Friday, December 9, 2011
This year we are moving our Winter Solstice performance from our seven year home at the Visitor's center at the Arnold Arboretum to the historic Loring-Greenough House nearby in Jamaica Plain. The reason for the move is that the newly hired director at the Arboretum wants only science-based programming at his facility and so I went looking for a new home for our annual Winter event. We couldn't just move to any location! We needed to find a space that could somehow rival this elegant tree sanctuary.
Today I walked into our new performance home, the Loring-Greenough House, and fell in love! To experience an old house requires all of our senses. From the unmistakably beautiful scent of age and time, to the feel under your feet of uneven floors married to the earth, to the visual delight of rooms filled with antiques and resonant with stories gone by is a rich thing.
Ed Stanley who met me there and who has welcomed us to this space also works as an appraiser of antiquities. "I work with antiques too," I said. "I go in search of old myths and polish them over time in hopes that they can resonate for us today."
"If I had to appraise a myth he said, "I would say it's priceless." On that subject and all the others about the set-up of the evening we were in full agreement!
I know our audience will love this new space and that these ancient myths will shine in these surroundings. I remember attending Robert Bly's talks and poetry readings in the 80's. He often spoke of the difference between soul and spirit. 'Soul lives in things like old wooden spoons,' he said. This house has SOUL.
Happily, my friend Katharine Cipolla, an amazing chef who also has a great sense of play in the kitchen, is going to come up with special intermission fare evocative of the season. Perhaps something based on Sweden's Santa Lucia's Day- breads with cardamom and saffron. For a centerpiece, a storytelling friend, Len Lipner, has loaned me an authentic St Lucia headdress (this headdress crowned the head of the young girl of the household as she descended the stairs on the morning of December 13th) Len also loaned recordings of traditional St. Lucia carols to be played at intermission.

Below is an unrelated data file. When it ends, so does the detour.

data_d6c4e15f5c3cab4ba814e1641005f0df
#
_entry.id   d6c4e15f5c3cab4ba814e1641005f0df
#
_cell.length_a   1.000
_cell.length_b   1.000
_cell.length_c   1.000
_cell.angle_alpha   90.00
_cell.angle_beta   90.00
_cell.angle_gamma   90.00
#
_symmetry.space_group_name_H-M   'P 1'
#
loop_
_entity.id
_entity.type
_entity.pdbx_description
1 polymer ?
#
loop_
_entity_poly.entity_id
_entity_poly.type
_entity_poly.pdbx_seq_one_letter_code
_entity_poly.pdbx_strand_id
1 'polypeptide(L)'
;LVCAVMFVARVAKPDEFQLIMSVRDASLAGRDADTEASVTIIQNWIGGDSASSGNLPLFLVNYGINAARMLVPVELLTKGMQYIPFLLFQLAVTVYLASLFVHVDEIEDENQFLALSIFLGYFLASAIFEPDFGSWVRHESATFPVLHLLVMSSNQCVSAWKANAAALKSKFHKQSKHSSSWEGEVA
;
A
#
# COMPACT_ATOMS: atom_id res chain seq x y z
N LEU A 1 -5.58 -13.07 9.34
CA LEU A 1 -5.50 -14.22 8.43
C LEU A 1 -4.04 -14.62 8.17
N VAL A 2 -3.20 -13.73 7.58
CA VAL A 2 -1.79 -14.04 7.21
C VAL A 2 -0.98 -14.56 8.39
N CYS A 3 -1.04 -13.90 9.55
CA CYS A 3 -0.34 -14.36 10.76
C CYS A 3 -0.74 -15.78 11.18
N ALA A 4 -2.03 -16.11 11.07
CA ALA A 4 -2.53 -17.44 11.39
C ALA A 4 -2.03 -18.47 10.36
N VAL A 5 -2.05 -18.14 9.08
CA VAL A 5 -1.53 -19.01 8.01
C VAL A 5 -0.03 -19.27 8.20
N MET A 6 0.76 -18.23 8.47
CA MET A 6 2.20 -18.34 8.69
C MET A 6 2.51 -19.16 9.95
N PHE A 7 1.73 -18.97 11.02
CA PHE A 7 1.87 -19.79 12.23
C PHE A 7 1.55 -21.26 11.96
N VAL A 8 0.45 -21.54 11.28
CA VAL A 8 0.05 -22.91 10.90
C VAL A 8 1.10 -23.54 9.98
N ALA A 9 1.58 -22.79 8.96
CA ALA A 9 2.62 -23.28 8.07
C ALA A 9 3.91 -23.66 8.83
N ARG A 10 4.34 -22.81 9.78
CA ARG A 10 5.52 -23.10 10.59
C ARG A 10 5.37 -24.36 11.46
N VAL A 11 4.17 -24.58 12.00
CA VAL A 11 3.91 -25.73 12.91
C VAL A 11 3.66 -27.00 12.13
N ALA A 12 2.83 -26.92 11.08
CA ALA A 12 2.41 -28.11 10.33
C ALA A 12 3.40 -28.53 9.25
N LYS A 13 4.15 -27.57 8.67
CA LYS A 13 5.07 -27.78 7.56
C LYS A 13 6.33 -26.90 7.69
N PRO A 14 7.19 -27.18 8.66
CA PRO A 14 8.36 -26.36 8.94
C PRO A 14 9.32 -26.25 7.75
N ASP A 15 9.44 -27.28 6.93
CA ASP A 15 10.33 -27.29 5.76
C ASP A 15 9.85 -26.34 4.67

Thanks to this new Evocative Place, the setting is SET. Now we move forward with our rehearsals of stories, songs and music traditional at this time of year...
Looking forward to an upcoming full sensory immersion!
Wednesday, August 17, 2011
Summer 2011 was a busy one with over 40 performances at various venues. A grueling but satisfying journey but how would I find ways to ground myself in this onrush of places... I hardly felt like myself when I arrived at a venue. I was too much in transit.
Enter a new idea! BE ON THE LOOKOUT! The lookout for places "on the way" nature spots spots to walk in or contemplate to help me feel connected
I found such amazing little nature sites and as I look back over the summer those moments in nature come back to me with such sweetness. The deep pool of quiet water beside a rushing river in Rhode Island, A nature path I walked before a show where I saw the most unusual mushrooms and beetles. These places also gave me pause as I saw how everywhere people were preserving wild spaces. It was a heartening experience for a conservationist like me.
To be on the LOOKOUT also turned out to be a great idea for the foodie in me.
I saw a road side sign that said SQUASH BLOSSSOMS and celebrated the moment by pulling over at Aquilantes a little diner-like restaurant in Rhode Island with lots of heart. I could not resist these little gems they fried and stuffed these blossoms with delicate cheese and a lemon sauce. "Where do you get your zucchini blossoms from?" I asked the waitress. "Oh from a sweet little old Italian lady. She brings them every year." Perfect!! I was Walking Local Eating Local and this on the road teller got to support so many things local to being wherever I was on the road.
The summer was filled with other moments of wonder. Eating roadside peaches by the side of the road in Granville Mass. They burst open with juice and flavor. Next year I will return there at the same time even if I don't have a job there!
Saturday, February 19, 2011
I've begun an inner city (inner Boston) storytelling residency which I'm enjoying very much. Lots of challenges- There are sweet moments and there are days when my learning curve is very steep.
I often begin my residencies by having students re-tell a classic folktale either Goldilocks or The Three Pigs. Much to my surprise, when one of my students re-told The Three Pigs it soon became apparent that within it is the structure of a video game.
First of all note that we have the three LEVELS. Pig ONE who builds his house out of STRAW is LEVEL ONE. Pig TWO who builds his house out of STICKS is LEVEL TWO and Pig THREE the ULTIMATE who builds his house out of BRICKS is LEVEL THREE. If the wolf succeeds at all three levels it turns out that he can incinerate everything in a fireball. As the story was told we met the wolf. Obviously the "player" who the person playing is supposed to identify with. At the the beginning the wolf only has LASER EYES that he can use to demolish the first pigs house!! But after he demolishes the first pigs house he gets additional powers and his hands become SPIKEY MITTS!!! If he succeeds there he gets the ability to BREATHE FIRE. And the whole PigDom goes down in flames. Of course there is now no moral to the story! Just a progression. I guess that's progress for you!